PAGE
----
1st quarter, 1:59 - Brandon Jennings makes 25-foot three-point shot (assist by Jackson)
Jennings and Jackson run the floor, with Jennings giving the ball to Jackson after realizing the defense is set against a fast-break attempt. Jackson pump-fakes, freezing his defender, then dribbles towards the top of the key. Jennings sets a soft screen against the defender, but both his and Jackson's defender stay put while Jennings sets up in the right corner. Jackson passes out of the "double team", and Jennings makes a shot that was so wide-open it would have caused a riot had he missed.
1st quarter, 0:52 - Carlos Delfino makes 26-foot three-point shot (assist by Larry Sanders)
Larry Sanders receives the ball on the left block, back to the basket. He takes a few wild power dribbles, then jump-stops to the middle of the lane. Carlos Delfino's defender inexplicably leaves Carlos alone on the right wing, and even Larry sees how wide open he is. Nick Young valiantly closes out, but he's not able to get there in time to contest the shot.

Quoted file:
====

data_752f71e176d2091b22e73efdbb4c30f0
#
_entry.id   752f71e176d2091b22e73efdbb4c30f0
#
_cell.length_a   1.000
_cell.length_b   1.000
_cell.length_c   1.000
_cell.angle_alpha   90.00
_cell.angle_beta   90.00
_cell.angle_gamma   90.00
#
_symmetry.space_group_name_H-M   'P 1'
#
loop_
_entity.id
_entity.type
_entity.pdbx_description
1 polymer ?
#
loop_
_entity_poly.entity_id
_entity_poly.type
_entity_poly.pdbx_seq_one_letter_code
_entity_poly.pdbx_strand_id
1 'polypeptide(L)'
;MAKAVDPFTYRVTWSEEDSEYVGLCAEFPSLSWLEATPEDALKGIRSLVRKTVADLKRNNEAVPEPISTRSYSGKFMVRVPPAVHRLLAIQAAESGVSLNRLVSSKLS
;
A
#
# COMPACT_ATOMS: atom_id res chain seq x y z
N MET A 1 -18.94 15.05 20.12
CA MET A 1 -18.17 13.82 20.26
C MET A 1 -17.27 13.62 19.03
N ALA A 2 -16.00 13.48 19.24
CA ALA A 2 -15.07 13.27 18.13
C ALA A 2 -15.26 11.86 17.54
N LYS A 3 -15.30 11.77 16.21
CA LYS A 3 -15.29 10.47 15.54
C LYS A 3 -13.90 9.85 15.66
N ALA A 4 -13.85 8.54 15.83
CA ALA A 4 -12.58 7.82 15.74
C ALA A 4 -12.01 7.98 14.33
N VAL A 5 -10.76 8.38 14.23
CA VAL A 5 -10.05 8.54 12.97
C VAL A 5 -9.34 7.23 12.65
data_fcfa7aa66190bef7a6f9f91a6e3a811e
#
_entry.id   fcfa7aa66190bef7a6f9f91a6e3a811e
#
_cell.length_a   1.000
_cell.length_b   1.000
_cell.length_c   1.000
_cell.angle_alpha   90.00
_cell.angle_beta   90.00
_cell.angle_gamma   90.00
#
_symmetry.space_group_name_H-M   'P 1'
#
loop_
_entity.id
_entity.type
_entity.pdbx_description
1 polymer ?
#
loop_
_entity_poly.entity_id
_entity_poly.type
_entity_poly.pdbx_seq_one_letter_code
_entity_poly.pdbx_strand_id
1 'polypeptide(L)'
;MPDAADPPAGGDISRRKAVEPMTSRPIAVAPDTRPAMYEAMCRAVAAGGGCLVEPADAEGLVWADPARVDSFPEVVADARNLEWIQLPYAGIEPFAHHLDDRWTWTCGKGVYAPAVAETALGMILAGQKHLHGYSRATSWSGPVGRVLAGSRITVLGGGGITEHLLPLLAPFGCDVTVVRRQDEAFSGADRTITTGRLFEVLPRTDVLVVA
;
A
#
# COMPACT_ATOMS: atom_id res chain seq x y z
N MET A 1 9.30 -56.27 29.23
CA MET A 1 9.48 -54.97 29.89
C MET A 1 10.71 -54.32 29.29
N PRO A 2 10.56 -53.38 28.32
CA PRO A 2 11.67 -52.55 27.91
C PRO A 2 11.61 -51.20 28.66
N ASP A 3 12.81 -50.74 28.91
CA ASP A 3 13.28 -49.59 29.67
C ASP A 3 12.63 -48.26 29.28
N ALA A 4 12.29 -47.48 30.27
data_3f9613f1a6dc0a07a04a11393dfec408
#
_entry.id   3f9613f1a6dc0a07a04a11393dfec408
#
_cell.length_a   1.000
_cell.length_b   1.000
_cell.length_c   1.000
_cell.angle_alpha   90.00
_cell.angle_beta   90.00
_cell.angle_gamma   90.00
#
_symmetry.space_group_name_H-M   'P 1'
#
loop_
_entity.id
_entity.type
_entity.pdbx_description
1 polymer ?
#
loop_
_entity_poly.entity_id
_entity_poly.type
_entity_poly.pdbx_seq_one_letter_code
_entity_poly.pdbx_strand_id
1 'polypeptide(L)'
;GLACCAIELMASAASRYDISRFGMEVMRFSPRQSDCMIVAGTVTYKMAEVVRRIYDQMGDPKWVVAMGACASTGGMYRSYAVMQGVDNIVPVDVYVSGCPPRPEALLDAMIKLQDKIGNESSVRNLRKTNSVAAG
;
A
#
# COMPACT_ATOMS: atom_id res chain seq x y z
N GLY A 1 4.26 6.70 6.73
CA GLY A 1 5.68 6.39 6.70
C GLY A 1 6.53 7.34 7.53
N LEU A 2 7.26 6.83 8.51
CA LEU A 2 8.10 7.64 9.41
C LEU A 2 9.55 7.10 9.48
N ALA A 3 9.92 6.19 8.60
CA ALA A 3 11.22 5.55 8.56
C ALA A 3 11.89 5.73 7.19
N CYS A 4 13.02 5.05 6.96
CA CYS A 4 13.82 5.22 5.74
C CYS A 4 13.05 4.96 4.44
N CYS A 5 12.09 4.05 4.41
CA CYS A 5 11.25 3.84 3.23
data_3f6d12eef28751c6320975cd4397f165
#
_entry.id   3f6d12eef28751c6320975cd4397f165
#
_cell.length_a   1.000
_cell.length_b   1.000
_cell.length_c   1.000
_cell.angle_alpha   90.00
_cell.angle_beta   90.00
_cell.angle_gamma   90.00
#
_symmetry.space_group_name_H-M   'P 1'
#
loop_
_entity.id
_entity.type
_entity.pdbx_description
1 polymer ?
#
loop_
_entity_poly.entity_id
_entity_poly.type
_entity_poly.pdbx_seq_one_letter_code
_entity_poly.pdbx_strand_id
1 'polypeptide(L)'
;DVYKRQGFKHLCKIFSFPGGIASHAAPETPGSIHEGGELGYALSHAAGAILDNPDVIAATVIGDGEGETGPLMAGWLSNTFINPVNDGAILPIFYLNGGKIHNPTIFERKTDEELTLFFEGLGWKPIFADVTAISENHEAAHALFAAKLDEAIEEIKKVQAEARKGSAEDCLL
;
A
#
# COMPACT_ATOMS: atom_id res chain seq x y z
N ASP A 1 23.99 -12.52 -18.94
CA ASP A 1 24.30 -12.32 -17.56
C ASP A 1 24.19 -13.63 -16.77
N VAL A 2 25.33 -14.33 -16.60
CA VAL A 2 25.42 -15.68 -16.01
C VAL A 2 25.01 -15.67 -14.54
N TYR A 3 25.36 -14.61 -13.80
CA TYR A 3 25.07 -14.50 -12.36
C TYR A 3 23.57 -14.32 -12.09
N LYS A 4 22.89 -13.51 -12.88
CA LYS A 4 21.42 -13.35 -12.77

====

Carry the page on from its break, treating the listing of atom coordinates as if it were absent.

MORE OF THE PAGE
At this point, the Bucks have made four consecutive three pointers. It closes out a 36-24 quarter, but serves to break the Wizards' spirit and set the tone for the majority of the game.
2nd quarter, 3:15 - Stephen Jackson makes 25-foot three-point shot
Jackson and Ilyasova are running side-by-side down the floor. Ilyasova sets a screen on Jackson's defender, and Jackson dribbles over the top of the key and launches up a quick shot with 24 seconds showing on the shot clock. Yes, the quickest possession possible, but it's exactly the kind of shot Jackson loves.
2nd quarter, 1:58 - Stephen Jackson misses 25-foot three-point shot; 2nd quarter, 1:52 - Mike Dunleavy makes 25-foot three-point shot (assist by Delfino)
This is also a shot that Jackson loves: the heat check. Jennings darts up the floor and finds Jackson all alone on the left wing. Jackson has been set since the timeout ended, so everyone in the building knew he would take this shot. Except for the Wizards, apparently. Lucky for them, the shot bounces off the far part of the rim, but Jon Leuer does a great job boxing out JaVale McGee and comes down with the rebound.
Leuer kicks it out to Delfino on the right wing, who swings it to a wide open Mike Dunleavy at the top of the key. This was probably the most space any Bucks shooter had all night. You could have fit an Eddy Curry in there.
2nd quarter, 0:41 - Carlos Delfino makes 27-foot three-point shot (assist by Jennings)